The Rubbia report called also for "demonstrators of the new HPCN technology", to show the real benefits (and problems) of HPCN. This was the inspiration point for the Technology Demonstrators. From the very beginning, it was clear that the success of the TDD and in fact of the Exhibition too, was dependent on a good fast and reliable network that employed leading-edge technology. A typical HPCN application needs different hardware and software platforms, ranging from mass storage to supercomputing capacity and from numerical software to visualisation packages. The only way to let it work is by using a fast network. Robert McLaren and Arie van Praag, from CERN, started the mission impossible of putting the first large European HiPPI network together: finding scepticism when they took their first steps, but enthusiasm after completion.
The HiPPI-net showed that, although there is HPC without "N" and HPN without "C", the two are for a large part intimately connected. In fact the HiPPI-net glued so much powerful equipment together, that during of the event, HPCN Europe '94 housed one of the larger HPCN centres in Germany if not Europe.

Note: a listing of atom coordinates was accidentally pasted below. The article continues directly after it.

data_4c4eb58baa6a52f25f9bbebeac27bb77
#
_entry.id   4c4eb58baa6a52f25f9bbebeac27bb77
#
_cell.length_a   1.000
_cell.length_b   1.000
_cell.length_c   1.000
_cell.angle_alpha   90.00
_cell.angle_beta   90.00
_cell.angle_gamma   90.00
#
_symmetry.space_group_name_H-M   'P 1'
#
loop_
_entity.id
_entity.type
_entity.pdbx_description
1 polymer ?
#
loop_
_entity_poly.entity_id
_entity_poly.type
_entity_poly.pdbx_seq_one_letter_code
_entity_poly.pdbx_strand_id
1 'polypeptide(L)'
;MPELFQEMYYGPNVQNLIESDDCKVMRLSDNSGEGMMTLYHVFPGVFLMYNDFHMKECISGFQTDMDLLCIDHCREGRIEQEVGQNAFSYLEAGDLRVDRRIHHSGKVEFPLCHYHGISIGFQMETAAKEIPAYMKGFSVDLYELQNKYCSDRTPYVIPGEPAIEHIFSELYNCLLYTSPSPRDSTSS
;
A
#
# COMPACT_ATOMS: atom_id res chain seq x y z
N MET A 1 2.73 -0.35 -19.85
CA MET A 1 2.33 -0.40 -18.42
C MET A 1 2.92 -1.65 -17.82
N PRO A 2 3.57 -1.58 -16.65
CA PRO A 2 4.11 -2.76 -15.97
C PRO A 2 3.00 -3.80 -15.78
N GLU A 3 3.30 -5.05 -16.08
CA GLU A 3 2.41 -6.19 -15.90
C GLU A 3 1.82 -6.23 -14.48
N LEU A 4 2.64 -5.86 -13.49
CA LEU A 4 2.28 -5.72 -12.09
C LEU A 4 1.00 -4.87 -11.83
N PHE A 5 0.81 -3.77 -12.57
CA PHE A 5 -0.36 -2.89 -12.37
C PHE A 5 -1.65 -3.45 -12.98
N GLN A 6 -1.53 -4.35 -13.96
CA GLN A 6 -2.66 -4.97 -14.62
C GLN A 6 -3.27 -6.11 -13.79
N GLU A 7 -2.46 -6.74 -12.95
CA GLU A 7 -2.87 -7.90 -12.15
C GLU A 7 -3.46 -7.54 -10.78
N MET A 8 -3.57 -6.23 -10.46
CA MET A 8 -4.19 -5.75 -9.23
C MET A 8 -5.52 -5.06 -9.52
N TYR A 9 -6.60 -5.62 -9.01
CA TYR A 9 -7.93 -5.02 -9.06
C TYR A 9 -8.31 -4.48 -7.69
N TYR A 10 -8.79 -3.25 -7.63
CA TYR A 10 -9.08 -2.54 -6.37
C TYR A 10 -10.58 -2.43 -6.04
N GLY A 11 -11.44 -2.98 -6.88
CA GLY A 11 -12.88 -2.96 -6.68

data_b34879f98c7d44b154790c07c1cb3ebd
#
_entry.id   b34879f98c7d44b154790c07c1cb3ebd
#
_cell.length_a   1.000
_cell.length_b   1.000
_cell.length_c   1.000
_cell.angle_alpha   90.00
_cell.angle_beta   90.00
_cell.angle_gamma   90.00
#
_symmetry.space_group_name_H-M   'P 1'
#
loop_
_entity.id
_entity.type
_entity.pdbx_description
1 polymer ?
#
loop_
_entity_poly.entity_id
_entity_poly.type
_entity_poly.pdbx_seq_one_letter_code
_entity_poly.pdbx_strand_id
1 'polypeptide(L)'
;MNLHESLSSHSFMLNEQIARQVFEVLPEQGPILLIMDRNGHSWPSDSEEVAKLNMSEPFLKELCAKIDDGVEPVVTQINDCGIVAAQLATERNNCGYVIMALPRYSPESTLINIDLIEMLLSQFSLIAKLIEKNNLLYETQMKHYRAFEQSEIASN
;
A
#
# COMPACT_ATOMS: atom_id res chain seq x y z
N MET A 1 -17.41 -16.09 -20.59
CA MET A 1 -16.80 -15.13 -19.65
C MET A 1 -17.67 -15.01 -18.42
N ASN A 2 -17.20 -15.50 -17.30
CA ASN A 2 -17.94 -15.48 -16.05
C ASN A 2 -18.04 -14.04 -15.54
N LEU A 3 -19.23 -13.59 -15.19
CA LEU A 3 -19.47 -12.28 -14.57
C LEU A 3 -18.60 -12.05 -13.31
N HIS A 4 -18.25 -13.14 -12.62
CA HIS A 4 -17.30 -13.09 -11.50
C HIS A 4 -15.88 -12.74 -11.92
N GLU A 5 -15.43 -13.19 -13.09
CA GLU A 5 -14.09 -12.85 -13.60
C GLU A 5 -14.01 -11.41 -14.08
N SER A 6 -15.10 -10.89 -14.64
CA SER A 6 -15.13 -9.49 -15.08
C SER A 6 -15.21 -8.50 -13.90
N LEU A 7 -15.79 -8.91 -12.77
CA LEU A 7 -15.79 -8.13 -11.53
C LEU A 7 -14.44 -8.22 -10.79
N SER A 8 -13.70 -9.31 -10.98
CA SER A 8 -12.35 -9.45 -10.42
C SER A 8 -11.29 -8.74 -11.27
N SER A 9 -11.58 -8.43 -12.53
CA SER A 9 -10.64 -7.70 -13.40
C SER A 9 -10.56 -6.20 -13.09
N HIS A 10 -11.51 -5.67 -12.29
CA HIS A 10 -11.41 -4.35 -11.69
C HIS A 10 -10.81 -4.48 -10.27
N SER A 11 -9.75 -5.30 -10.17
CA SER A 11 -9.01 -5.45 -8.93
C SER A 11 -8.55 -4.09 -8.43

Nearly everything went well in the construction of the network. One problem was the scale of the floor plan fortunately, this was wrong in the right sense, in that the building was actually smaller and the cables were therefore oversized.
Arie van Praag and Robert McLaren told us that CERN was, from the start, very enthusiastic about collaborating in an European environment to make the HiPPI-net a success. They first made contact with a number of exhibitors, or potential exhibitors, to see whether they would be interested and once over a certain threshold, saw there would be enough participants to do something interesting. They then went ahead with the actual planning.